After the above lengthy discourse, this will be short. The terms apparent in the Ulster Plantation preclude that Henry Hollinworth had "a grant of land" as some have suggested. He was one of Richard Cope's tenants and that is final. The "genealogy" of the Ballyvickcrannell (Ballymacrandal) farm proves that Henry Hollinworth had no control at all over the sale of his farm from one landlord (Rolleston) to another(Cope) other than,
as a tenant with a lease his right as such had to be recognized by any new owner. Pynnar's (1619) survey of the Plantation of Ulster shows "Mr. Obbyns" with 2,000 acres planted with British Tenants, 5 freeholders and 15 tenants for years (leases for terms of years). Of the freeholders, 3 had 120 acres each, 2 had 100 acres, and the Lessees for years: 4 of 100 acres each, 2 of 60, 3 of 66, 2 of 40 each, 1 of 30 acres, and 3 of 100 acres jointly (held). "These 20 tenants, with undertenants, make 46men armed (with weapons - Ed.)" (Calendar of the Carew Manuscripts, James I., p. 415).>

Please be aware that this survey was eleven years before the 1630 Muster Roll wherein we first locate Henry Hollinworth on Richard Cope and "Mr." Obbyns 2,000 acre estate, Number 5 on the list of tenants. (We are not aware if the numbers have any significance with regard to what preference or precedence each tenant had, but assume that the first named had more important status than those further down on the list.)
Henry may have been in England in 1619, a mere boy. What we have noted above in other articles should be kept in mind, as to the passage of ownership of the townland of Ballyvickcrannell - 120 acres - down to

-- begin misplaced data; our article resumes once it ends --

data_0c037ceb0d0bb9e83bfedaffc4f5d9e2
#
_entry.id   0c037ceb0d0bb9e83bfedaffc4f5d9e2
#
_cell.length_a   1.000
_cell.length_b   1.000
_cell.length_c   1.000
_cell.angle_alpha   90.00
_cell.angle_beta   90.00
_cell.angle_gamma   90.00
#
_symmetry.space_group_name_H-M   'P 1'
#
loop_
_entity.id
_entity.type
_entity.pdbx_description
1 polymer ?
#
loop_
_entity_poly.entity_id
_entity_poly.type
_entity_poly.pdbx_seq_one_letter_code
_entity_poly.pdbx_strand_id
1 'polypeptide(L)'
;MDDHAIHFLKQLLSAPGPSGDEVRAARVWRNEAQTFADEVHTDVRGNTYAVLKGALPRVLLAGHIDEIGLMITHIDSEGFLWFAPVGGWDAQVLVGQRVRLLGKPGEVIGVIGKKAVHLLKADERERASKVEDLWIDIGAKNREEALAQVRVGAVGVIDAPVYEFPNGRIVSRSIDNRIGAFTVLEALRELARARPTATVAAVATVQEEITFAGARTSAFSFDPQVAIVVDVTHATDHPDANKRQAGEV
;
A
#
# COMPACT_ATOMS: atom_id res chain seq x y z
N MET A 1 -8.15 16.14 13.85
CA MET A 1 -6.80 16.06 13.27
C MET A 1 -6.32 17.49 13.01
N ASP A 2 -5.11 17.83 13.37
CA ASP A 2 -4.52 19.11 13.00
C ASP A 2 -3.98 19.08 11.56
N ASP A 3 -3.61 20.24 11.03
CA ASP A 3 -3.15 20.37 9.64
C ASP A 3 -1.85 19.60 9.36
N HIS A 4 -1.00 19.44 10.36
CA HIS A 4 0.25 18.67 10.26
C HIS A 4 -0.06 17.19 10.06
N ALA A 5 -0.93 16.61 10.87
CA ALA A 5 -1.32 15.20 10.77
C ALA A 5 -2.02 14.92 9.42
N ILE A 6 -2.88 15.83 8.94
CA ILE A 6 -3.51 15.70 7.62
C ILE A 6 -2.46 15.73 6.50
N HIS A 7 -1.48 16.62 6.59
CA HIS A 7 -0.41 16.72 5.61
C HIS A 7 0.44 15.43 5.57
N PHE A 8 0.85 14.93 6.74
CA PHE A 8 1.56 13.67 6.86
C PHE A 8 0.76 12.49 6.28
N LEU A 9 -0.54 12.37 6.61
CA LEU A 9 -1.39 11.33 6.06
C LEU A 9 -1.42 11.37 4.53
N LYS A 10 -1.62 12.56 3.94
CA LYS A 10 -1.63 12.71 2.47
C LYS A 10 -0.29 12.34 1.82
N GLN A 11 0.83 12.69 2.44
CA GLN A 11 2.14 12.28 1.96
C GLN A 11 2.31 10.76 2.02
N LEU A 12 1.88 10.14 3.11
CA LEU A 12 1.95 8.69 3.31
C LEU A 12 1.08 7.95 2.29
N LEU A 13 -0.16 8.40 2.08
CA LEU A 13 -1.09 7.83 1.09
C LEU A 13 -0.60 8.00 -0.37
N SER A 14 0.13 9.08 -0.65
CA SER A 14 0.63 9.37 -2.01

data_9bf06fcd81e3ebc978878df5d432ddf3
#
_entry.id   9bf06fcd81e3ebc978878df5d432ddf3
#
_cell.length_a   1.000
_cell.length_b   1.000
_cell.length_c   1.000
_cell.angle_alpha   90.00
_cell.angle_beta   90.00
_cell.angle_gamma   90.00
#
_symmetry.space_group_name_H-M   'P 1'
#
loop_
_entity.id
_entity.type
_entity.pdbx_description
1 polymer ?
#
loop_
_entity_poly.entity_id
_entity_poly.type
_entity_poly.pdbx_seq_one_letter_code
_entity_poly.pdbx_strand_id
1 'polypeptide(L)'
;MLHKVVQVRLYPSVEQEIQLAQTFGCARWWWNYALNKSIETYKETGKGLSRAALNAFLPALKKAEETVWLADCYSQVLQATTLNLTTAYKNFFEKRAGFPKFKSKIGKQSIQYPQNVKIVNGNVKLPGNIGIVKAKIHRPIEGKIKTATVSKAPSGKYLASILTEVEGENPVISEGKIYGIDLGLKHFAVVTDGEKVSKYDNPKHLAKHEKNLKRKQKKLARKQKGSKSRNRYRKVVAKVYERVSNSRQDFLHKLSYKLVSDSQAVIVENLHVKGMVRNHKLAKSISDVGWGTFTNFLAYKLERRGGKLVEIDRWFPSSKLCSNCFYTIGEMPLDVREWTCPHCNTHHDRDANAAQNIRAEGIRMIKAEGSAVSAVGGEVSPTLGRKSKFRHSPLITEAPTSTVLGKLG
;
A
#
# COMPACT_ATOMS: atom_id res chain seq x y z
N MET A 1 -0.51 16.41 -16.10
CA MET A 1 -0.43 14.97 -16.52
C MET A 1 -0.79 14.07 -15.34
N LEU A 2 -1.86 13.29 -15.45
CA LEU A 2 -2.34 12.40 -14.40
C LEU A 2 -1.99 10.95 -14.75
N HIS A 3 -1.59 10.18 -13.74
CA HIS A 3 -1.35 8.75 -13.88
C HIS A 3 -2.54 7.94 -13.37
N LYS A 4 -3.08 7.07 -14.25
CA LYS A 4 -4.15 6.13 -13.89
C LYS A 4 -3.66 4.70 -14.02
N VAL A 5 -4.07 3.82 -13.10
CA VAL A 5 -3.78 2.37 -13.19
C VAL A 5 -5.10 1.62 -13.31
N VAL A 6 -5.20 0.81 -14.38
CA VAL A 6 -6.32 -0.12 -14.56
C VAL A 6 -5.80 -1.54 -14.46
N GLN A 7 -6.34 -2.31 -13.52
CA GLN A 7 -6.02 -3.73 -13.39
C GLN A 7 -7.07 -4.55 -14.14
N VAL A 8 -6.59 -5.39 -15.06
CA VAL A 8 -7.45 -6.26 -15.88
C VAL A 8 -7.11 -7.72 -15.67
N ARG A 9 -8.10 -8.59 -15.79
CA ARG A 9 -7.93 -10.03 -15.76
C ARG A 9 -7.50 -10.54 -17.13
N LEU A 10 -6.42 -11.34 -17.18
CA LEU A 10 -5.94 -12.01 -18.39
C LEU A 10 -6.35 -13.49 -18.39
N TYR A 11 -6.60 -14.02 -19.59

Valentine Hollingsworth and beyond. But of this we must be sure: Henry Hollinworth was not a freeholder. He must have held a lease of some kind, probably for years. Both Henry Hollinworth and Valentine Blacker,
in 1632, were lessees from Cope or Obbyns(this latter point is up for grabs due to errors made by both Pynnar in 1619 and Hill in 1877 - as brought to our attention in a letter of 1 Feb 1966 of Mr. T. G. F. Paterson on the staff of the Armagh County Museum. Ballyvickcrannell, though, was, we are assured, in the Cope part of the estate). On page 24 we presented the proof that both Valentine Hollingsworth & Valentine Blacker did not obtain the freehold of their respective holdings until the Restoration. Yet in 1632 both *were "peaceably" enjoying their farms - see HR Sept 1983 p. 51 et seq. (Burke's Landed Gentry, op.cit. p. 81 misleads the reader thus "The first of the family who settled in Armagh, Valentine Blacker, of Carrick, Co. Armagh, Commandant of Horse and Foot (Cavalry and Infantry - Ed.), went from Poppleton, Yorkshire, to Ireland and purchased in 1660, from Sir Anthony Cope, of Loughgall, the manor of Carrowbrack, subsequently known as Carrickblacker. He was b. 1597; m. Judith (died 27 March, 1664), dau. of Michael Harrison of Ballydargan, Co Down, and died 17 Aug. 1677, leaving issue..." the reading of which tends to show that Blacker did not come to Ireland until shortly before 1660 when we know that he was there in 1632!*Henry Hollinworth & Valentine Blacker were so enjoying ...

Henry Hollinworth's "holding" of Ballyvickcrannell somehow ran out. Leases for years were ordinarily for 33,66,99,even 999 years duration. If Henry got a 33 year lease, say, in 1625, it would have expired (without a renewal clause) in 1658. But the political upheaval of that time (in 1658 Oliver Cromwell was mercifully dead!) may have had much to do with the transactions. HR is not aware of any such political influence. In 1664 Val Hollingsworth obtained the freehold.
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